Get It? Rock, Like Stone Age? No? Ugh, Forget It.
Warning: This post contains explicit language. Oh s***!
Far Cry 4 was rubbish. You know it, I know it and I imagine even Ubisoft knows it despite their penchant for putting out broken bullshit. While Far Cry 4 wasn’t broken to quite the same level as, say, Watch_Dogs or Assassin’s Creed Unity, it still had some atrocious issues with running on PC platforms from launch. Not only that, but the story was incredibly trite with a captivating antagonist that was woefully under-used and filler missions that proved to only aggravate more than captivate.
The problems were many, but one of the main reasons that I found Far Cry 4 such a painful slog was the constant nonsensical missions, the gathering resources, the scouting towers. In a modern world none of this makes any sense, and for a computer game, it makes even less. There is an odd affection for perceived “realism” in games as of late, and by “realism” I mean the inclusion of frustratingly convoluted game mechanics to masquerade as immersion.
Gathering skins, plants and other such crafting items to create pouches, bags and wallets are some of the most mind numbing quests in any game because it detracts from the world around you. In Far Cry 3, your friends and family are kidnapped so your first mission is to… collect flowers? In the context of the game it is completely out of place and unnecessary, but what if the context was different?
Jean-Sebastien Decant (Far Cry Primal’s narrative director) put it best; “All Far Cry games are about survival… going from being the hunted to the hunter.” All the way back to the original Far Cry (and its several spinoffs), this notion has held true: one man against insurmountable odds discovering their inner warrior. Far Cry has always focused on the evil dwelling inside of man (aside from a few dances with aliens) but had to resort to (admittedly captivating) bombastic and flamboyant antagonists to drive this point home. The simple evil acts were no longer enough to convey the true darkness and fear needed, and this is a problem.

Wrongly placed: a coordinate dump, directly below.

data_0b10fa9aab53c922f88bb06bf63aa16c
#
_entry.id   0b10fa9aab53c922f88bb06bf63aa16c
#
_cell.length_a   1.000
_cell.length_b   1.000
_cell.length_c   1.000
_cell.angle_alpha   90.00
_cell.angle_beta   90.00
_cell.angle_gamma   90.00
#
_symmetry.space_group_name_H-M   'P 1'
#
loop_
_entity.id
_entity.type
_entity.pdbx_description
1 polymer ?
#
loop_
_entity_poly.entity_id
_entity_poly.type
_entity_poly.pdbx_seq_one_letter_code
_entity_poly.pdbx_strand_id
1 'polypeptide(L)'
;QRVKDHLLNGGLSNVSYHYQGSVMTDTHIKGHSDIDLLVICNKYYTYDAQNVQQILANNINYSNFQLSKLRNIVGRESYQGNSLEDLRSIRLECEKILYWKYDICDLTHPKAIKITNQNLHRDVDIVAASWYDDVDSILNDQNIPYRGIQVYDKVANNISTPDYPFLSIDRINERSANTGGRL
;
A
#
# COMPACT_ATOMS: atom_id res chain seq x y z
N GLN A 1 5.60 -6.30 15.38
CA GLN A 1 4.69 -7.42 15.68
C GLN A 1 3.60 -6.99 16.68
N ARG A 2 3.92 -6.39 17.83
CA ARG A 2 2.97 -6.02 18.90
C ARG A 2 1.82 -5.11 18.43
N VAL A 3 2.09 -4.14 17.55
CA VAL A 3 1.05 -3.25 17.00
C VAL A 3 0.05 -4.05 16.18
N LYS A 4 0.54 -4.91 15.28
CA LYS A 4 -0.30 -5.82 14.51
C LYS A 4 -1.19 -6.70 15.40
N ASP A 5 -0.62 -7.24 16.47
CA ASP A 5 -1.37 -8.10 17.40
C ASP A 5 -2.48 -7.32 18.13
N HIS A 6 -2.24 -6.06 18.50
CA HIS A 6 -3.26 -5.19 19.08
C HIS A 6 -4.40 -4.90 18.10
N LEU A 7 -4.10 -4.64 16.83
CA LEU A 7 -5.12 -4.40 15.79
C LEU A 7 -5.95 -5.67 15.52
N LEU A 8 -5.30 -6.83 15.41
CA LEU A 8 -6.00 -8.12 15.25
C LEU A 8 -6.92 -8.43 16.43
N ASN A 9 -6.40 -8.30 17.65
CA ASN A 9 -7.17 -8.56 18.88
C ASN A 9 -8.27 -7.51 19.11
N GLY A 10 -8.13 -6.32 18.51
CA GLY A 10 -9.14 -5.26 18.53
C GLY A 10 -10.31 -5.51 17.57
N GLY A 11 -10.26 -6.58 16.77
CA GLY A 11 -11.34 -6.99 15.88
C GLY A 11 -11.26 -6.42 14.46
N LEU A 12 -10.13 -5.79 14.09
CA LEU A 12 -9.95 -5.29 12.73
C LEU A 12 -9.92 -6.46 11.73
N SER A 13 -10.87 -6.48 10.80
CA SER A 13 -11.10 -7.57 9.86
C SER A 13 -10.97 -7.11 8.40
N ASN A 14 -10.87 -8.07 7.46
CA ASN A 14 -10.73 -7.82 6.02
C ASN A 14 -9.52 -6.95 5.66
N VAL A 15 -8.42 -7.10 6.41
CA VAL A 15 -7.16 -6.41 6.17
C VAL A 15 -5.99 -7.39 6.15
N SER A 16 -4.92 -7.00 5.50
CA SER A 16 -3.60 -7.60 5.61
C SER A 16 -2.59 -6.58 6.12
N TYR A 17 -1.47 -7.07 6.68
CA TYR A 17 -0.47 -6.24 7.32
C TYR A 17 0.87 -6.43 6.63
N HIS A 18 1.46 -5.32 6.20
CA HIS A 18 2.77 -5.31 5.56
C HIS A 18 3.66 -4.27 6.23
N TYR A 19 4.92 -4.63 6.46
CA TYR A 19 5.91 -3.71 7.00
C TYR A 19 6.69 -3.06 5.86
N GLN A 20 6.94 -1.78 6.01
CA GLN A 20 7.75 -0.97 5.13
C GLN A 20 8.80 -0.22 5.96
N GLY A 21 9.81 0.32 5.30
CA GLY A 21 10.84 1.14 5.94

Far Cry Primal excites me because the familiar is taken away. I feel joyful anticipation akin to when Call of Duty first made its steps into the Modern Warfare series; the familiar gameplay in a new and exciting environment. There is no greater era of survival for the human race than the primordial, and introducing the tip of my spear to the face of a rival tribesman gives me carnal pleasure like I haven’t felt for quite some time.
In this setting, the foraging all makes sense. The desperate struggle for survival and to band together with others to take on the giant prey that marauds the land. By stripping back the weapons and capabilities you are forced to think and realise that you are no longer the apex predator you were in previous games. Danger is hungry and you’re on the menu.
I give Ubisoft a lot of stick and for the most part at least it is completely deserved, but between Far Cry Primal and Blood Dragon we know that they aren’t afraid of taking a risk at something new and exciting, which in my book earns them a large swathe of respect. Blood Dragon was insane and amazing even when people thought it looked too stupid, and a similar knee-jerk reaction is occurring with Far Cry Primal. Many are complaining that Far Cry has always been about guns and explosions and that this is a wrong turn for the series. These people are fucking morons who should stick to jingling keys in front of their eyes for entertainment. Far Cry has always been about one man (or hopefully woman someday) against the odds regardless of wingsuits, guns or explosions.
Could the game turn out to be a big old pile of arse? Possibly, and we’re pretty much guaranteed it’s going to run like a legless Helen Keller on PC platforms initially, so there’s honestly no way in hell I’m going to pre-order Far Cry Primal (unless it promises to dispense cocaine and high-class hookers upon every crash). That being said, I am excited to play and find out more, because really any innovation or break from the mould should be applauded with reckless abandon. Of course there’s a chance that I’ll have my heart broken and I’ll be left with nought but disappointment, but that’s no different from my daily life in general. I think I’m finally ready to fall in love with the first-person shooter all over again.
Once more into the fray, my friends.
Where else should ‘Far Cry’ go? What other franchises could do with a change in era? Tweet me @StrifeDarko. And be sure to follow us @YouNerded.
The Night Of: “The Call of the Wild” Review
Vice Principals: “The Foundation of Learning” Review
The Night Of: “Ordinary Death” Review
Joe Hill’s ‘The Fireman’ Review
How Speedrunning Changed My Perception of Games
Vice Principals: “Circles” Review
The Night Of: “Samson and Delilah” Review
‘Batman: The Killing Joke’ Review
Vice Principals: “Run for the Money” Review
The Night Of: “The Season of the Witch” Review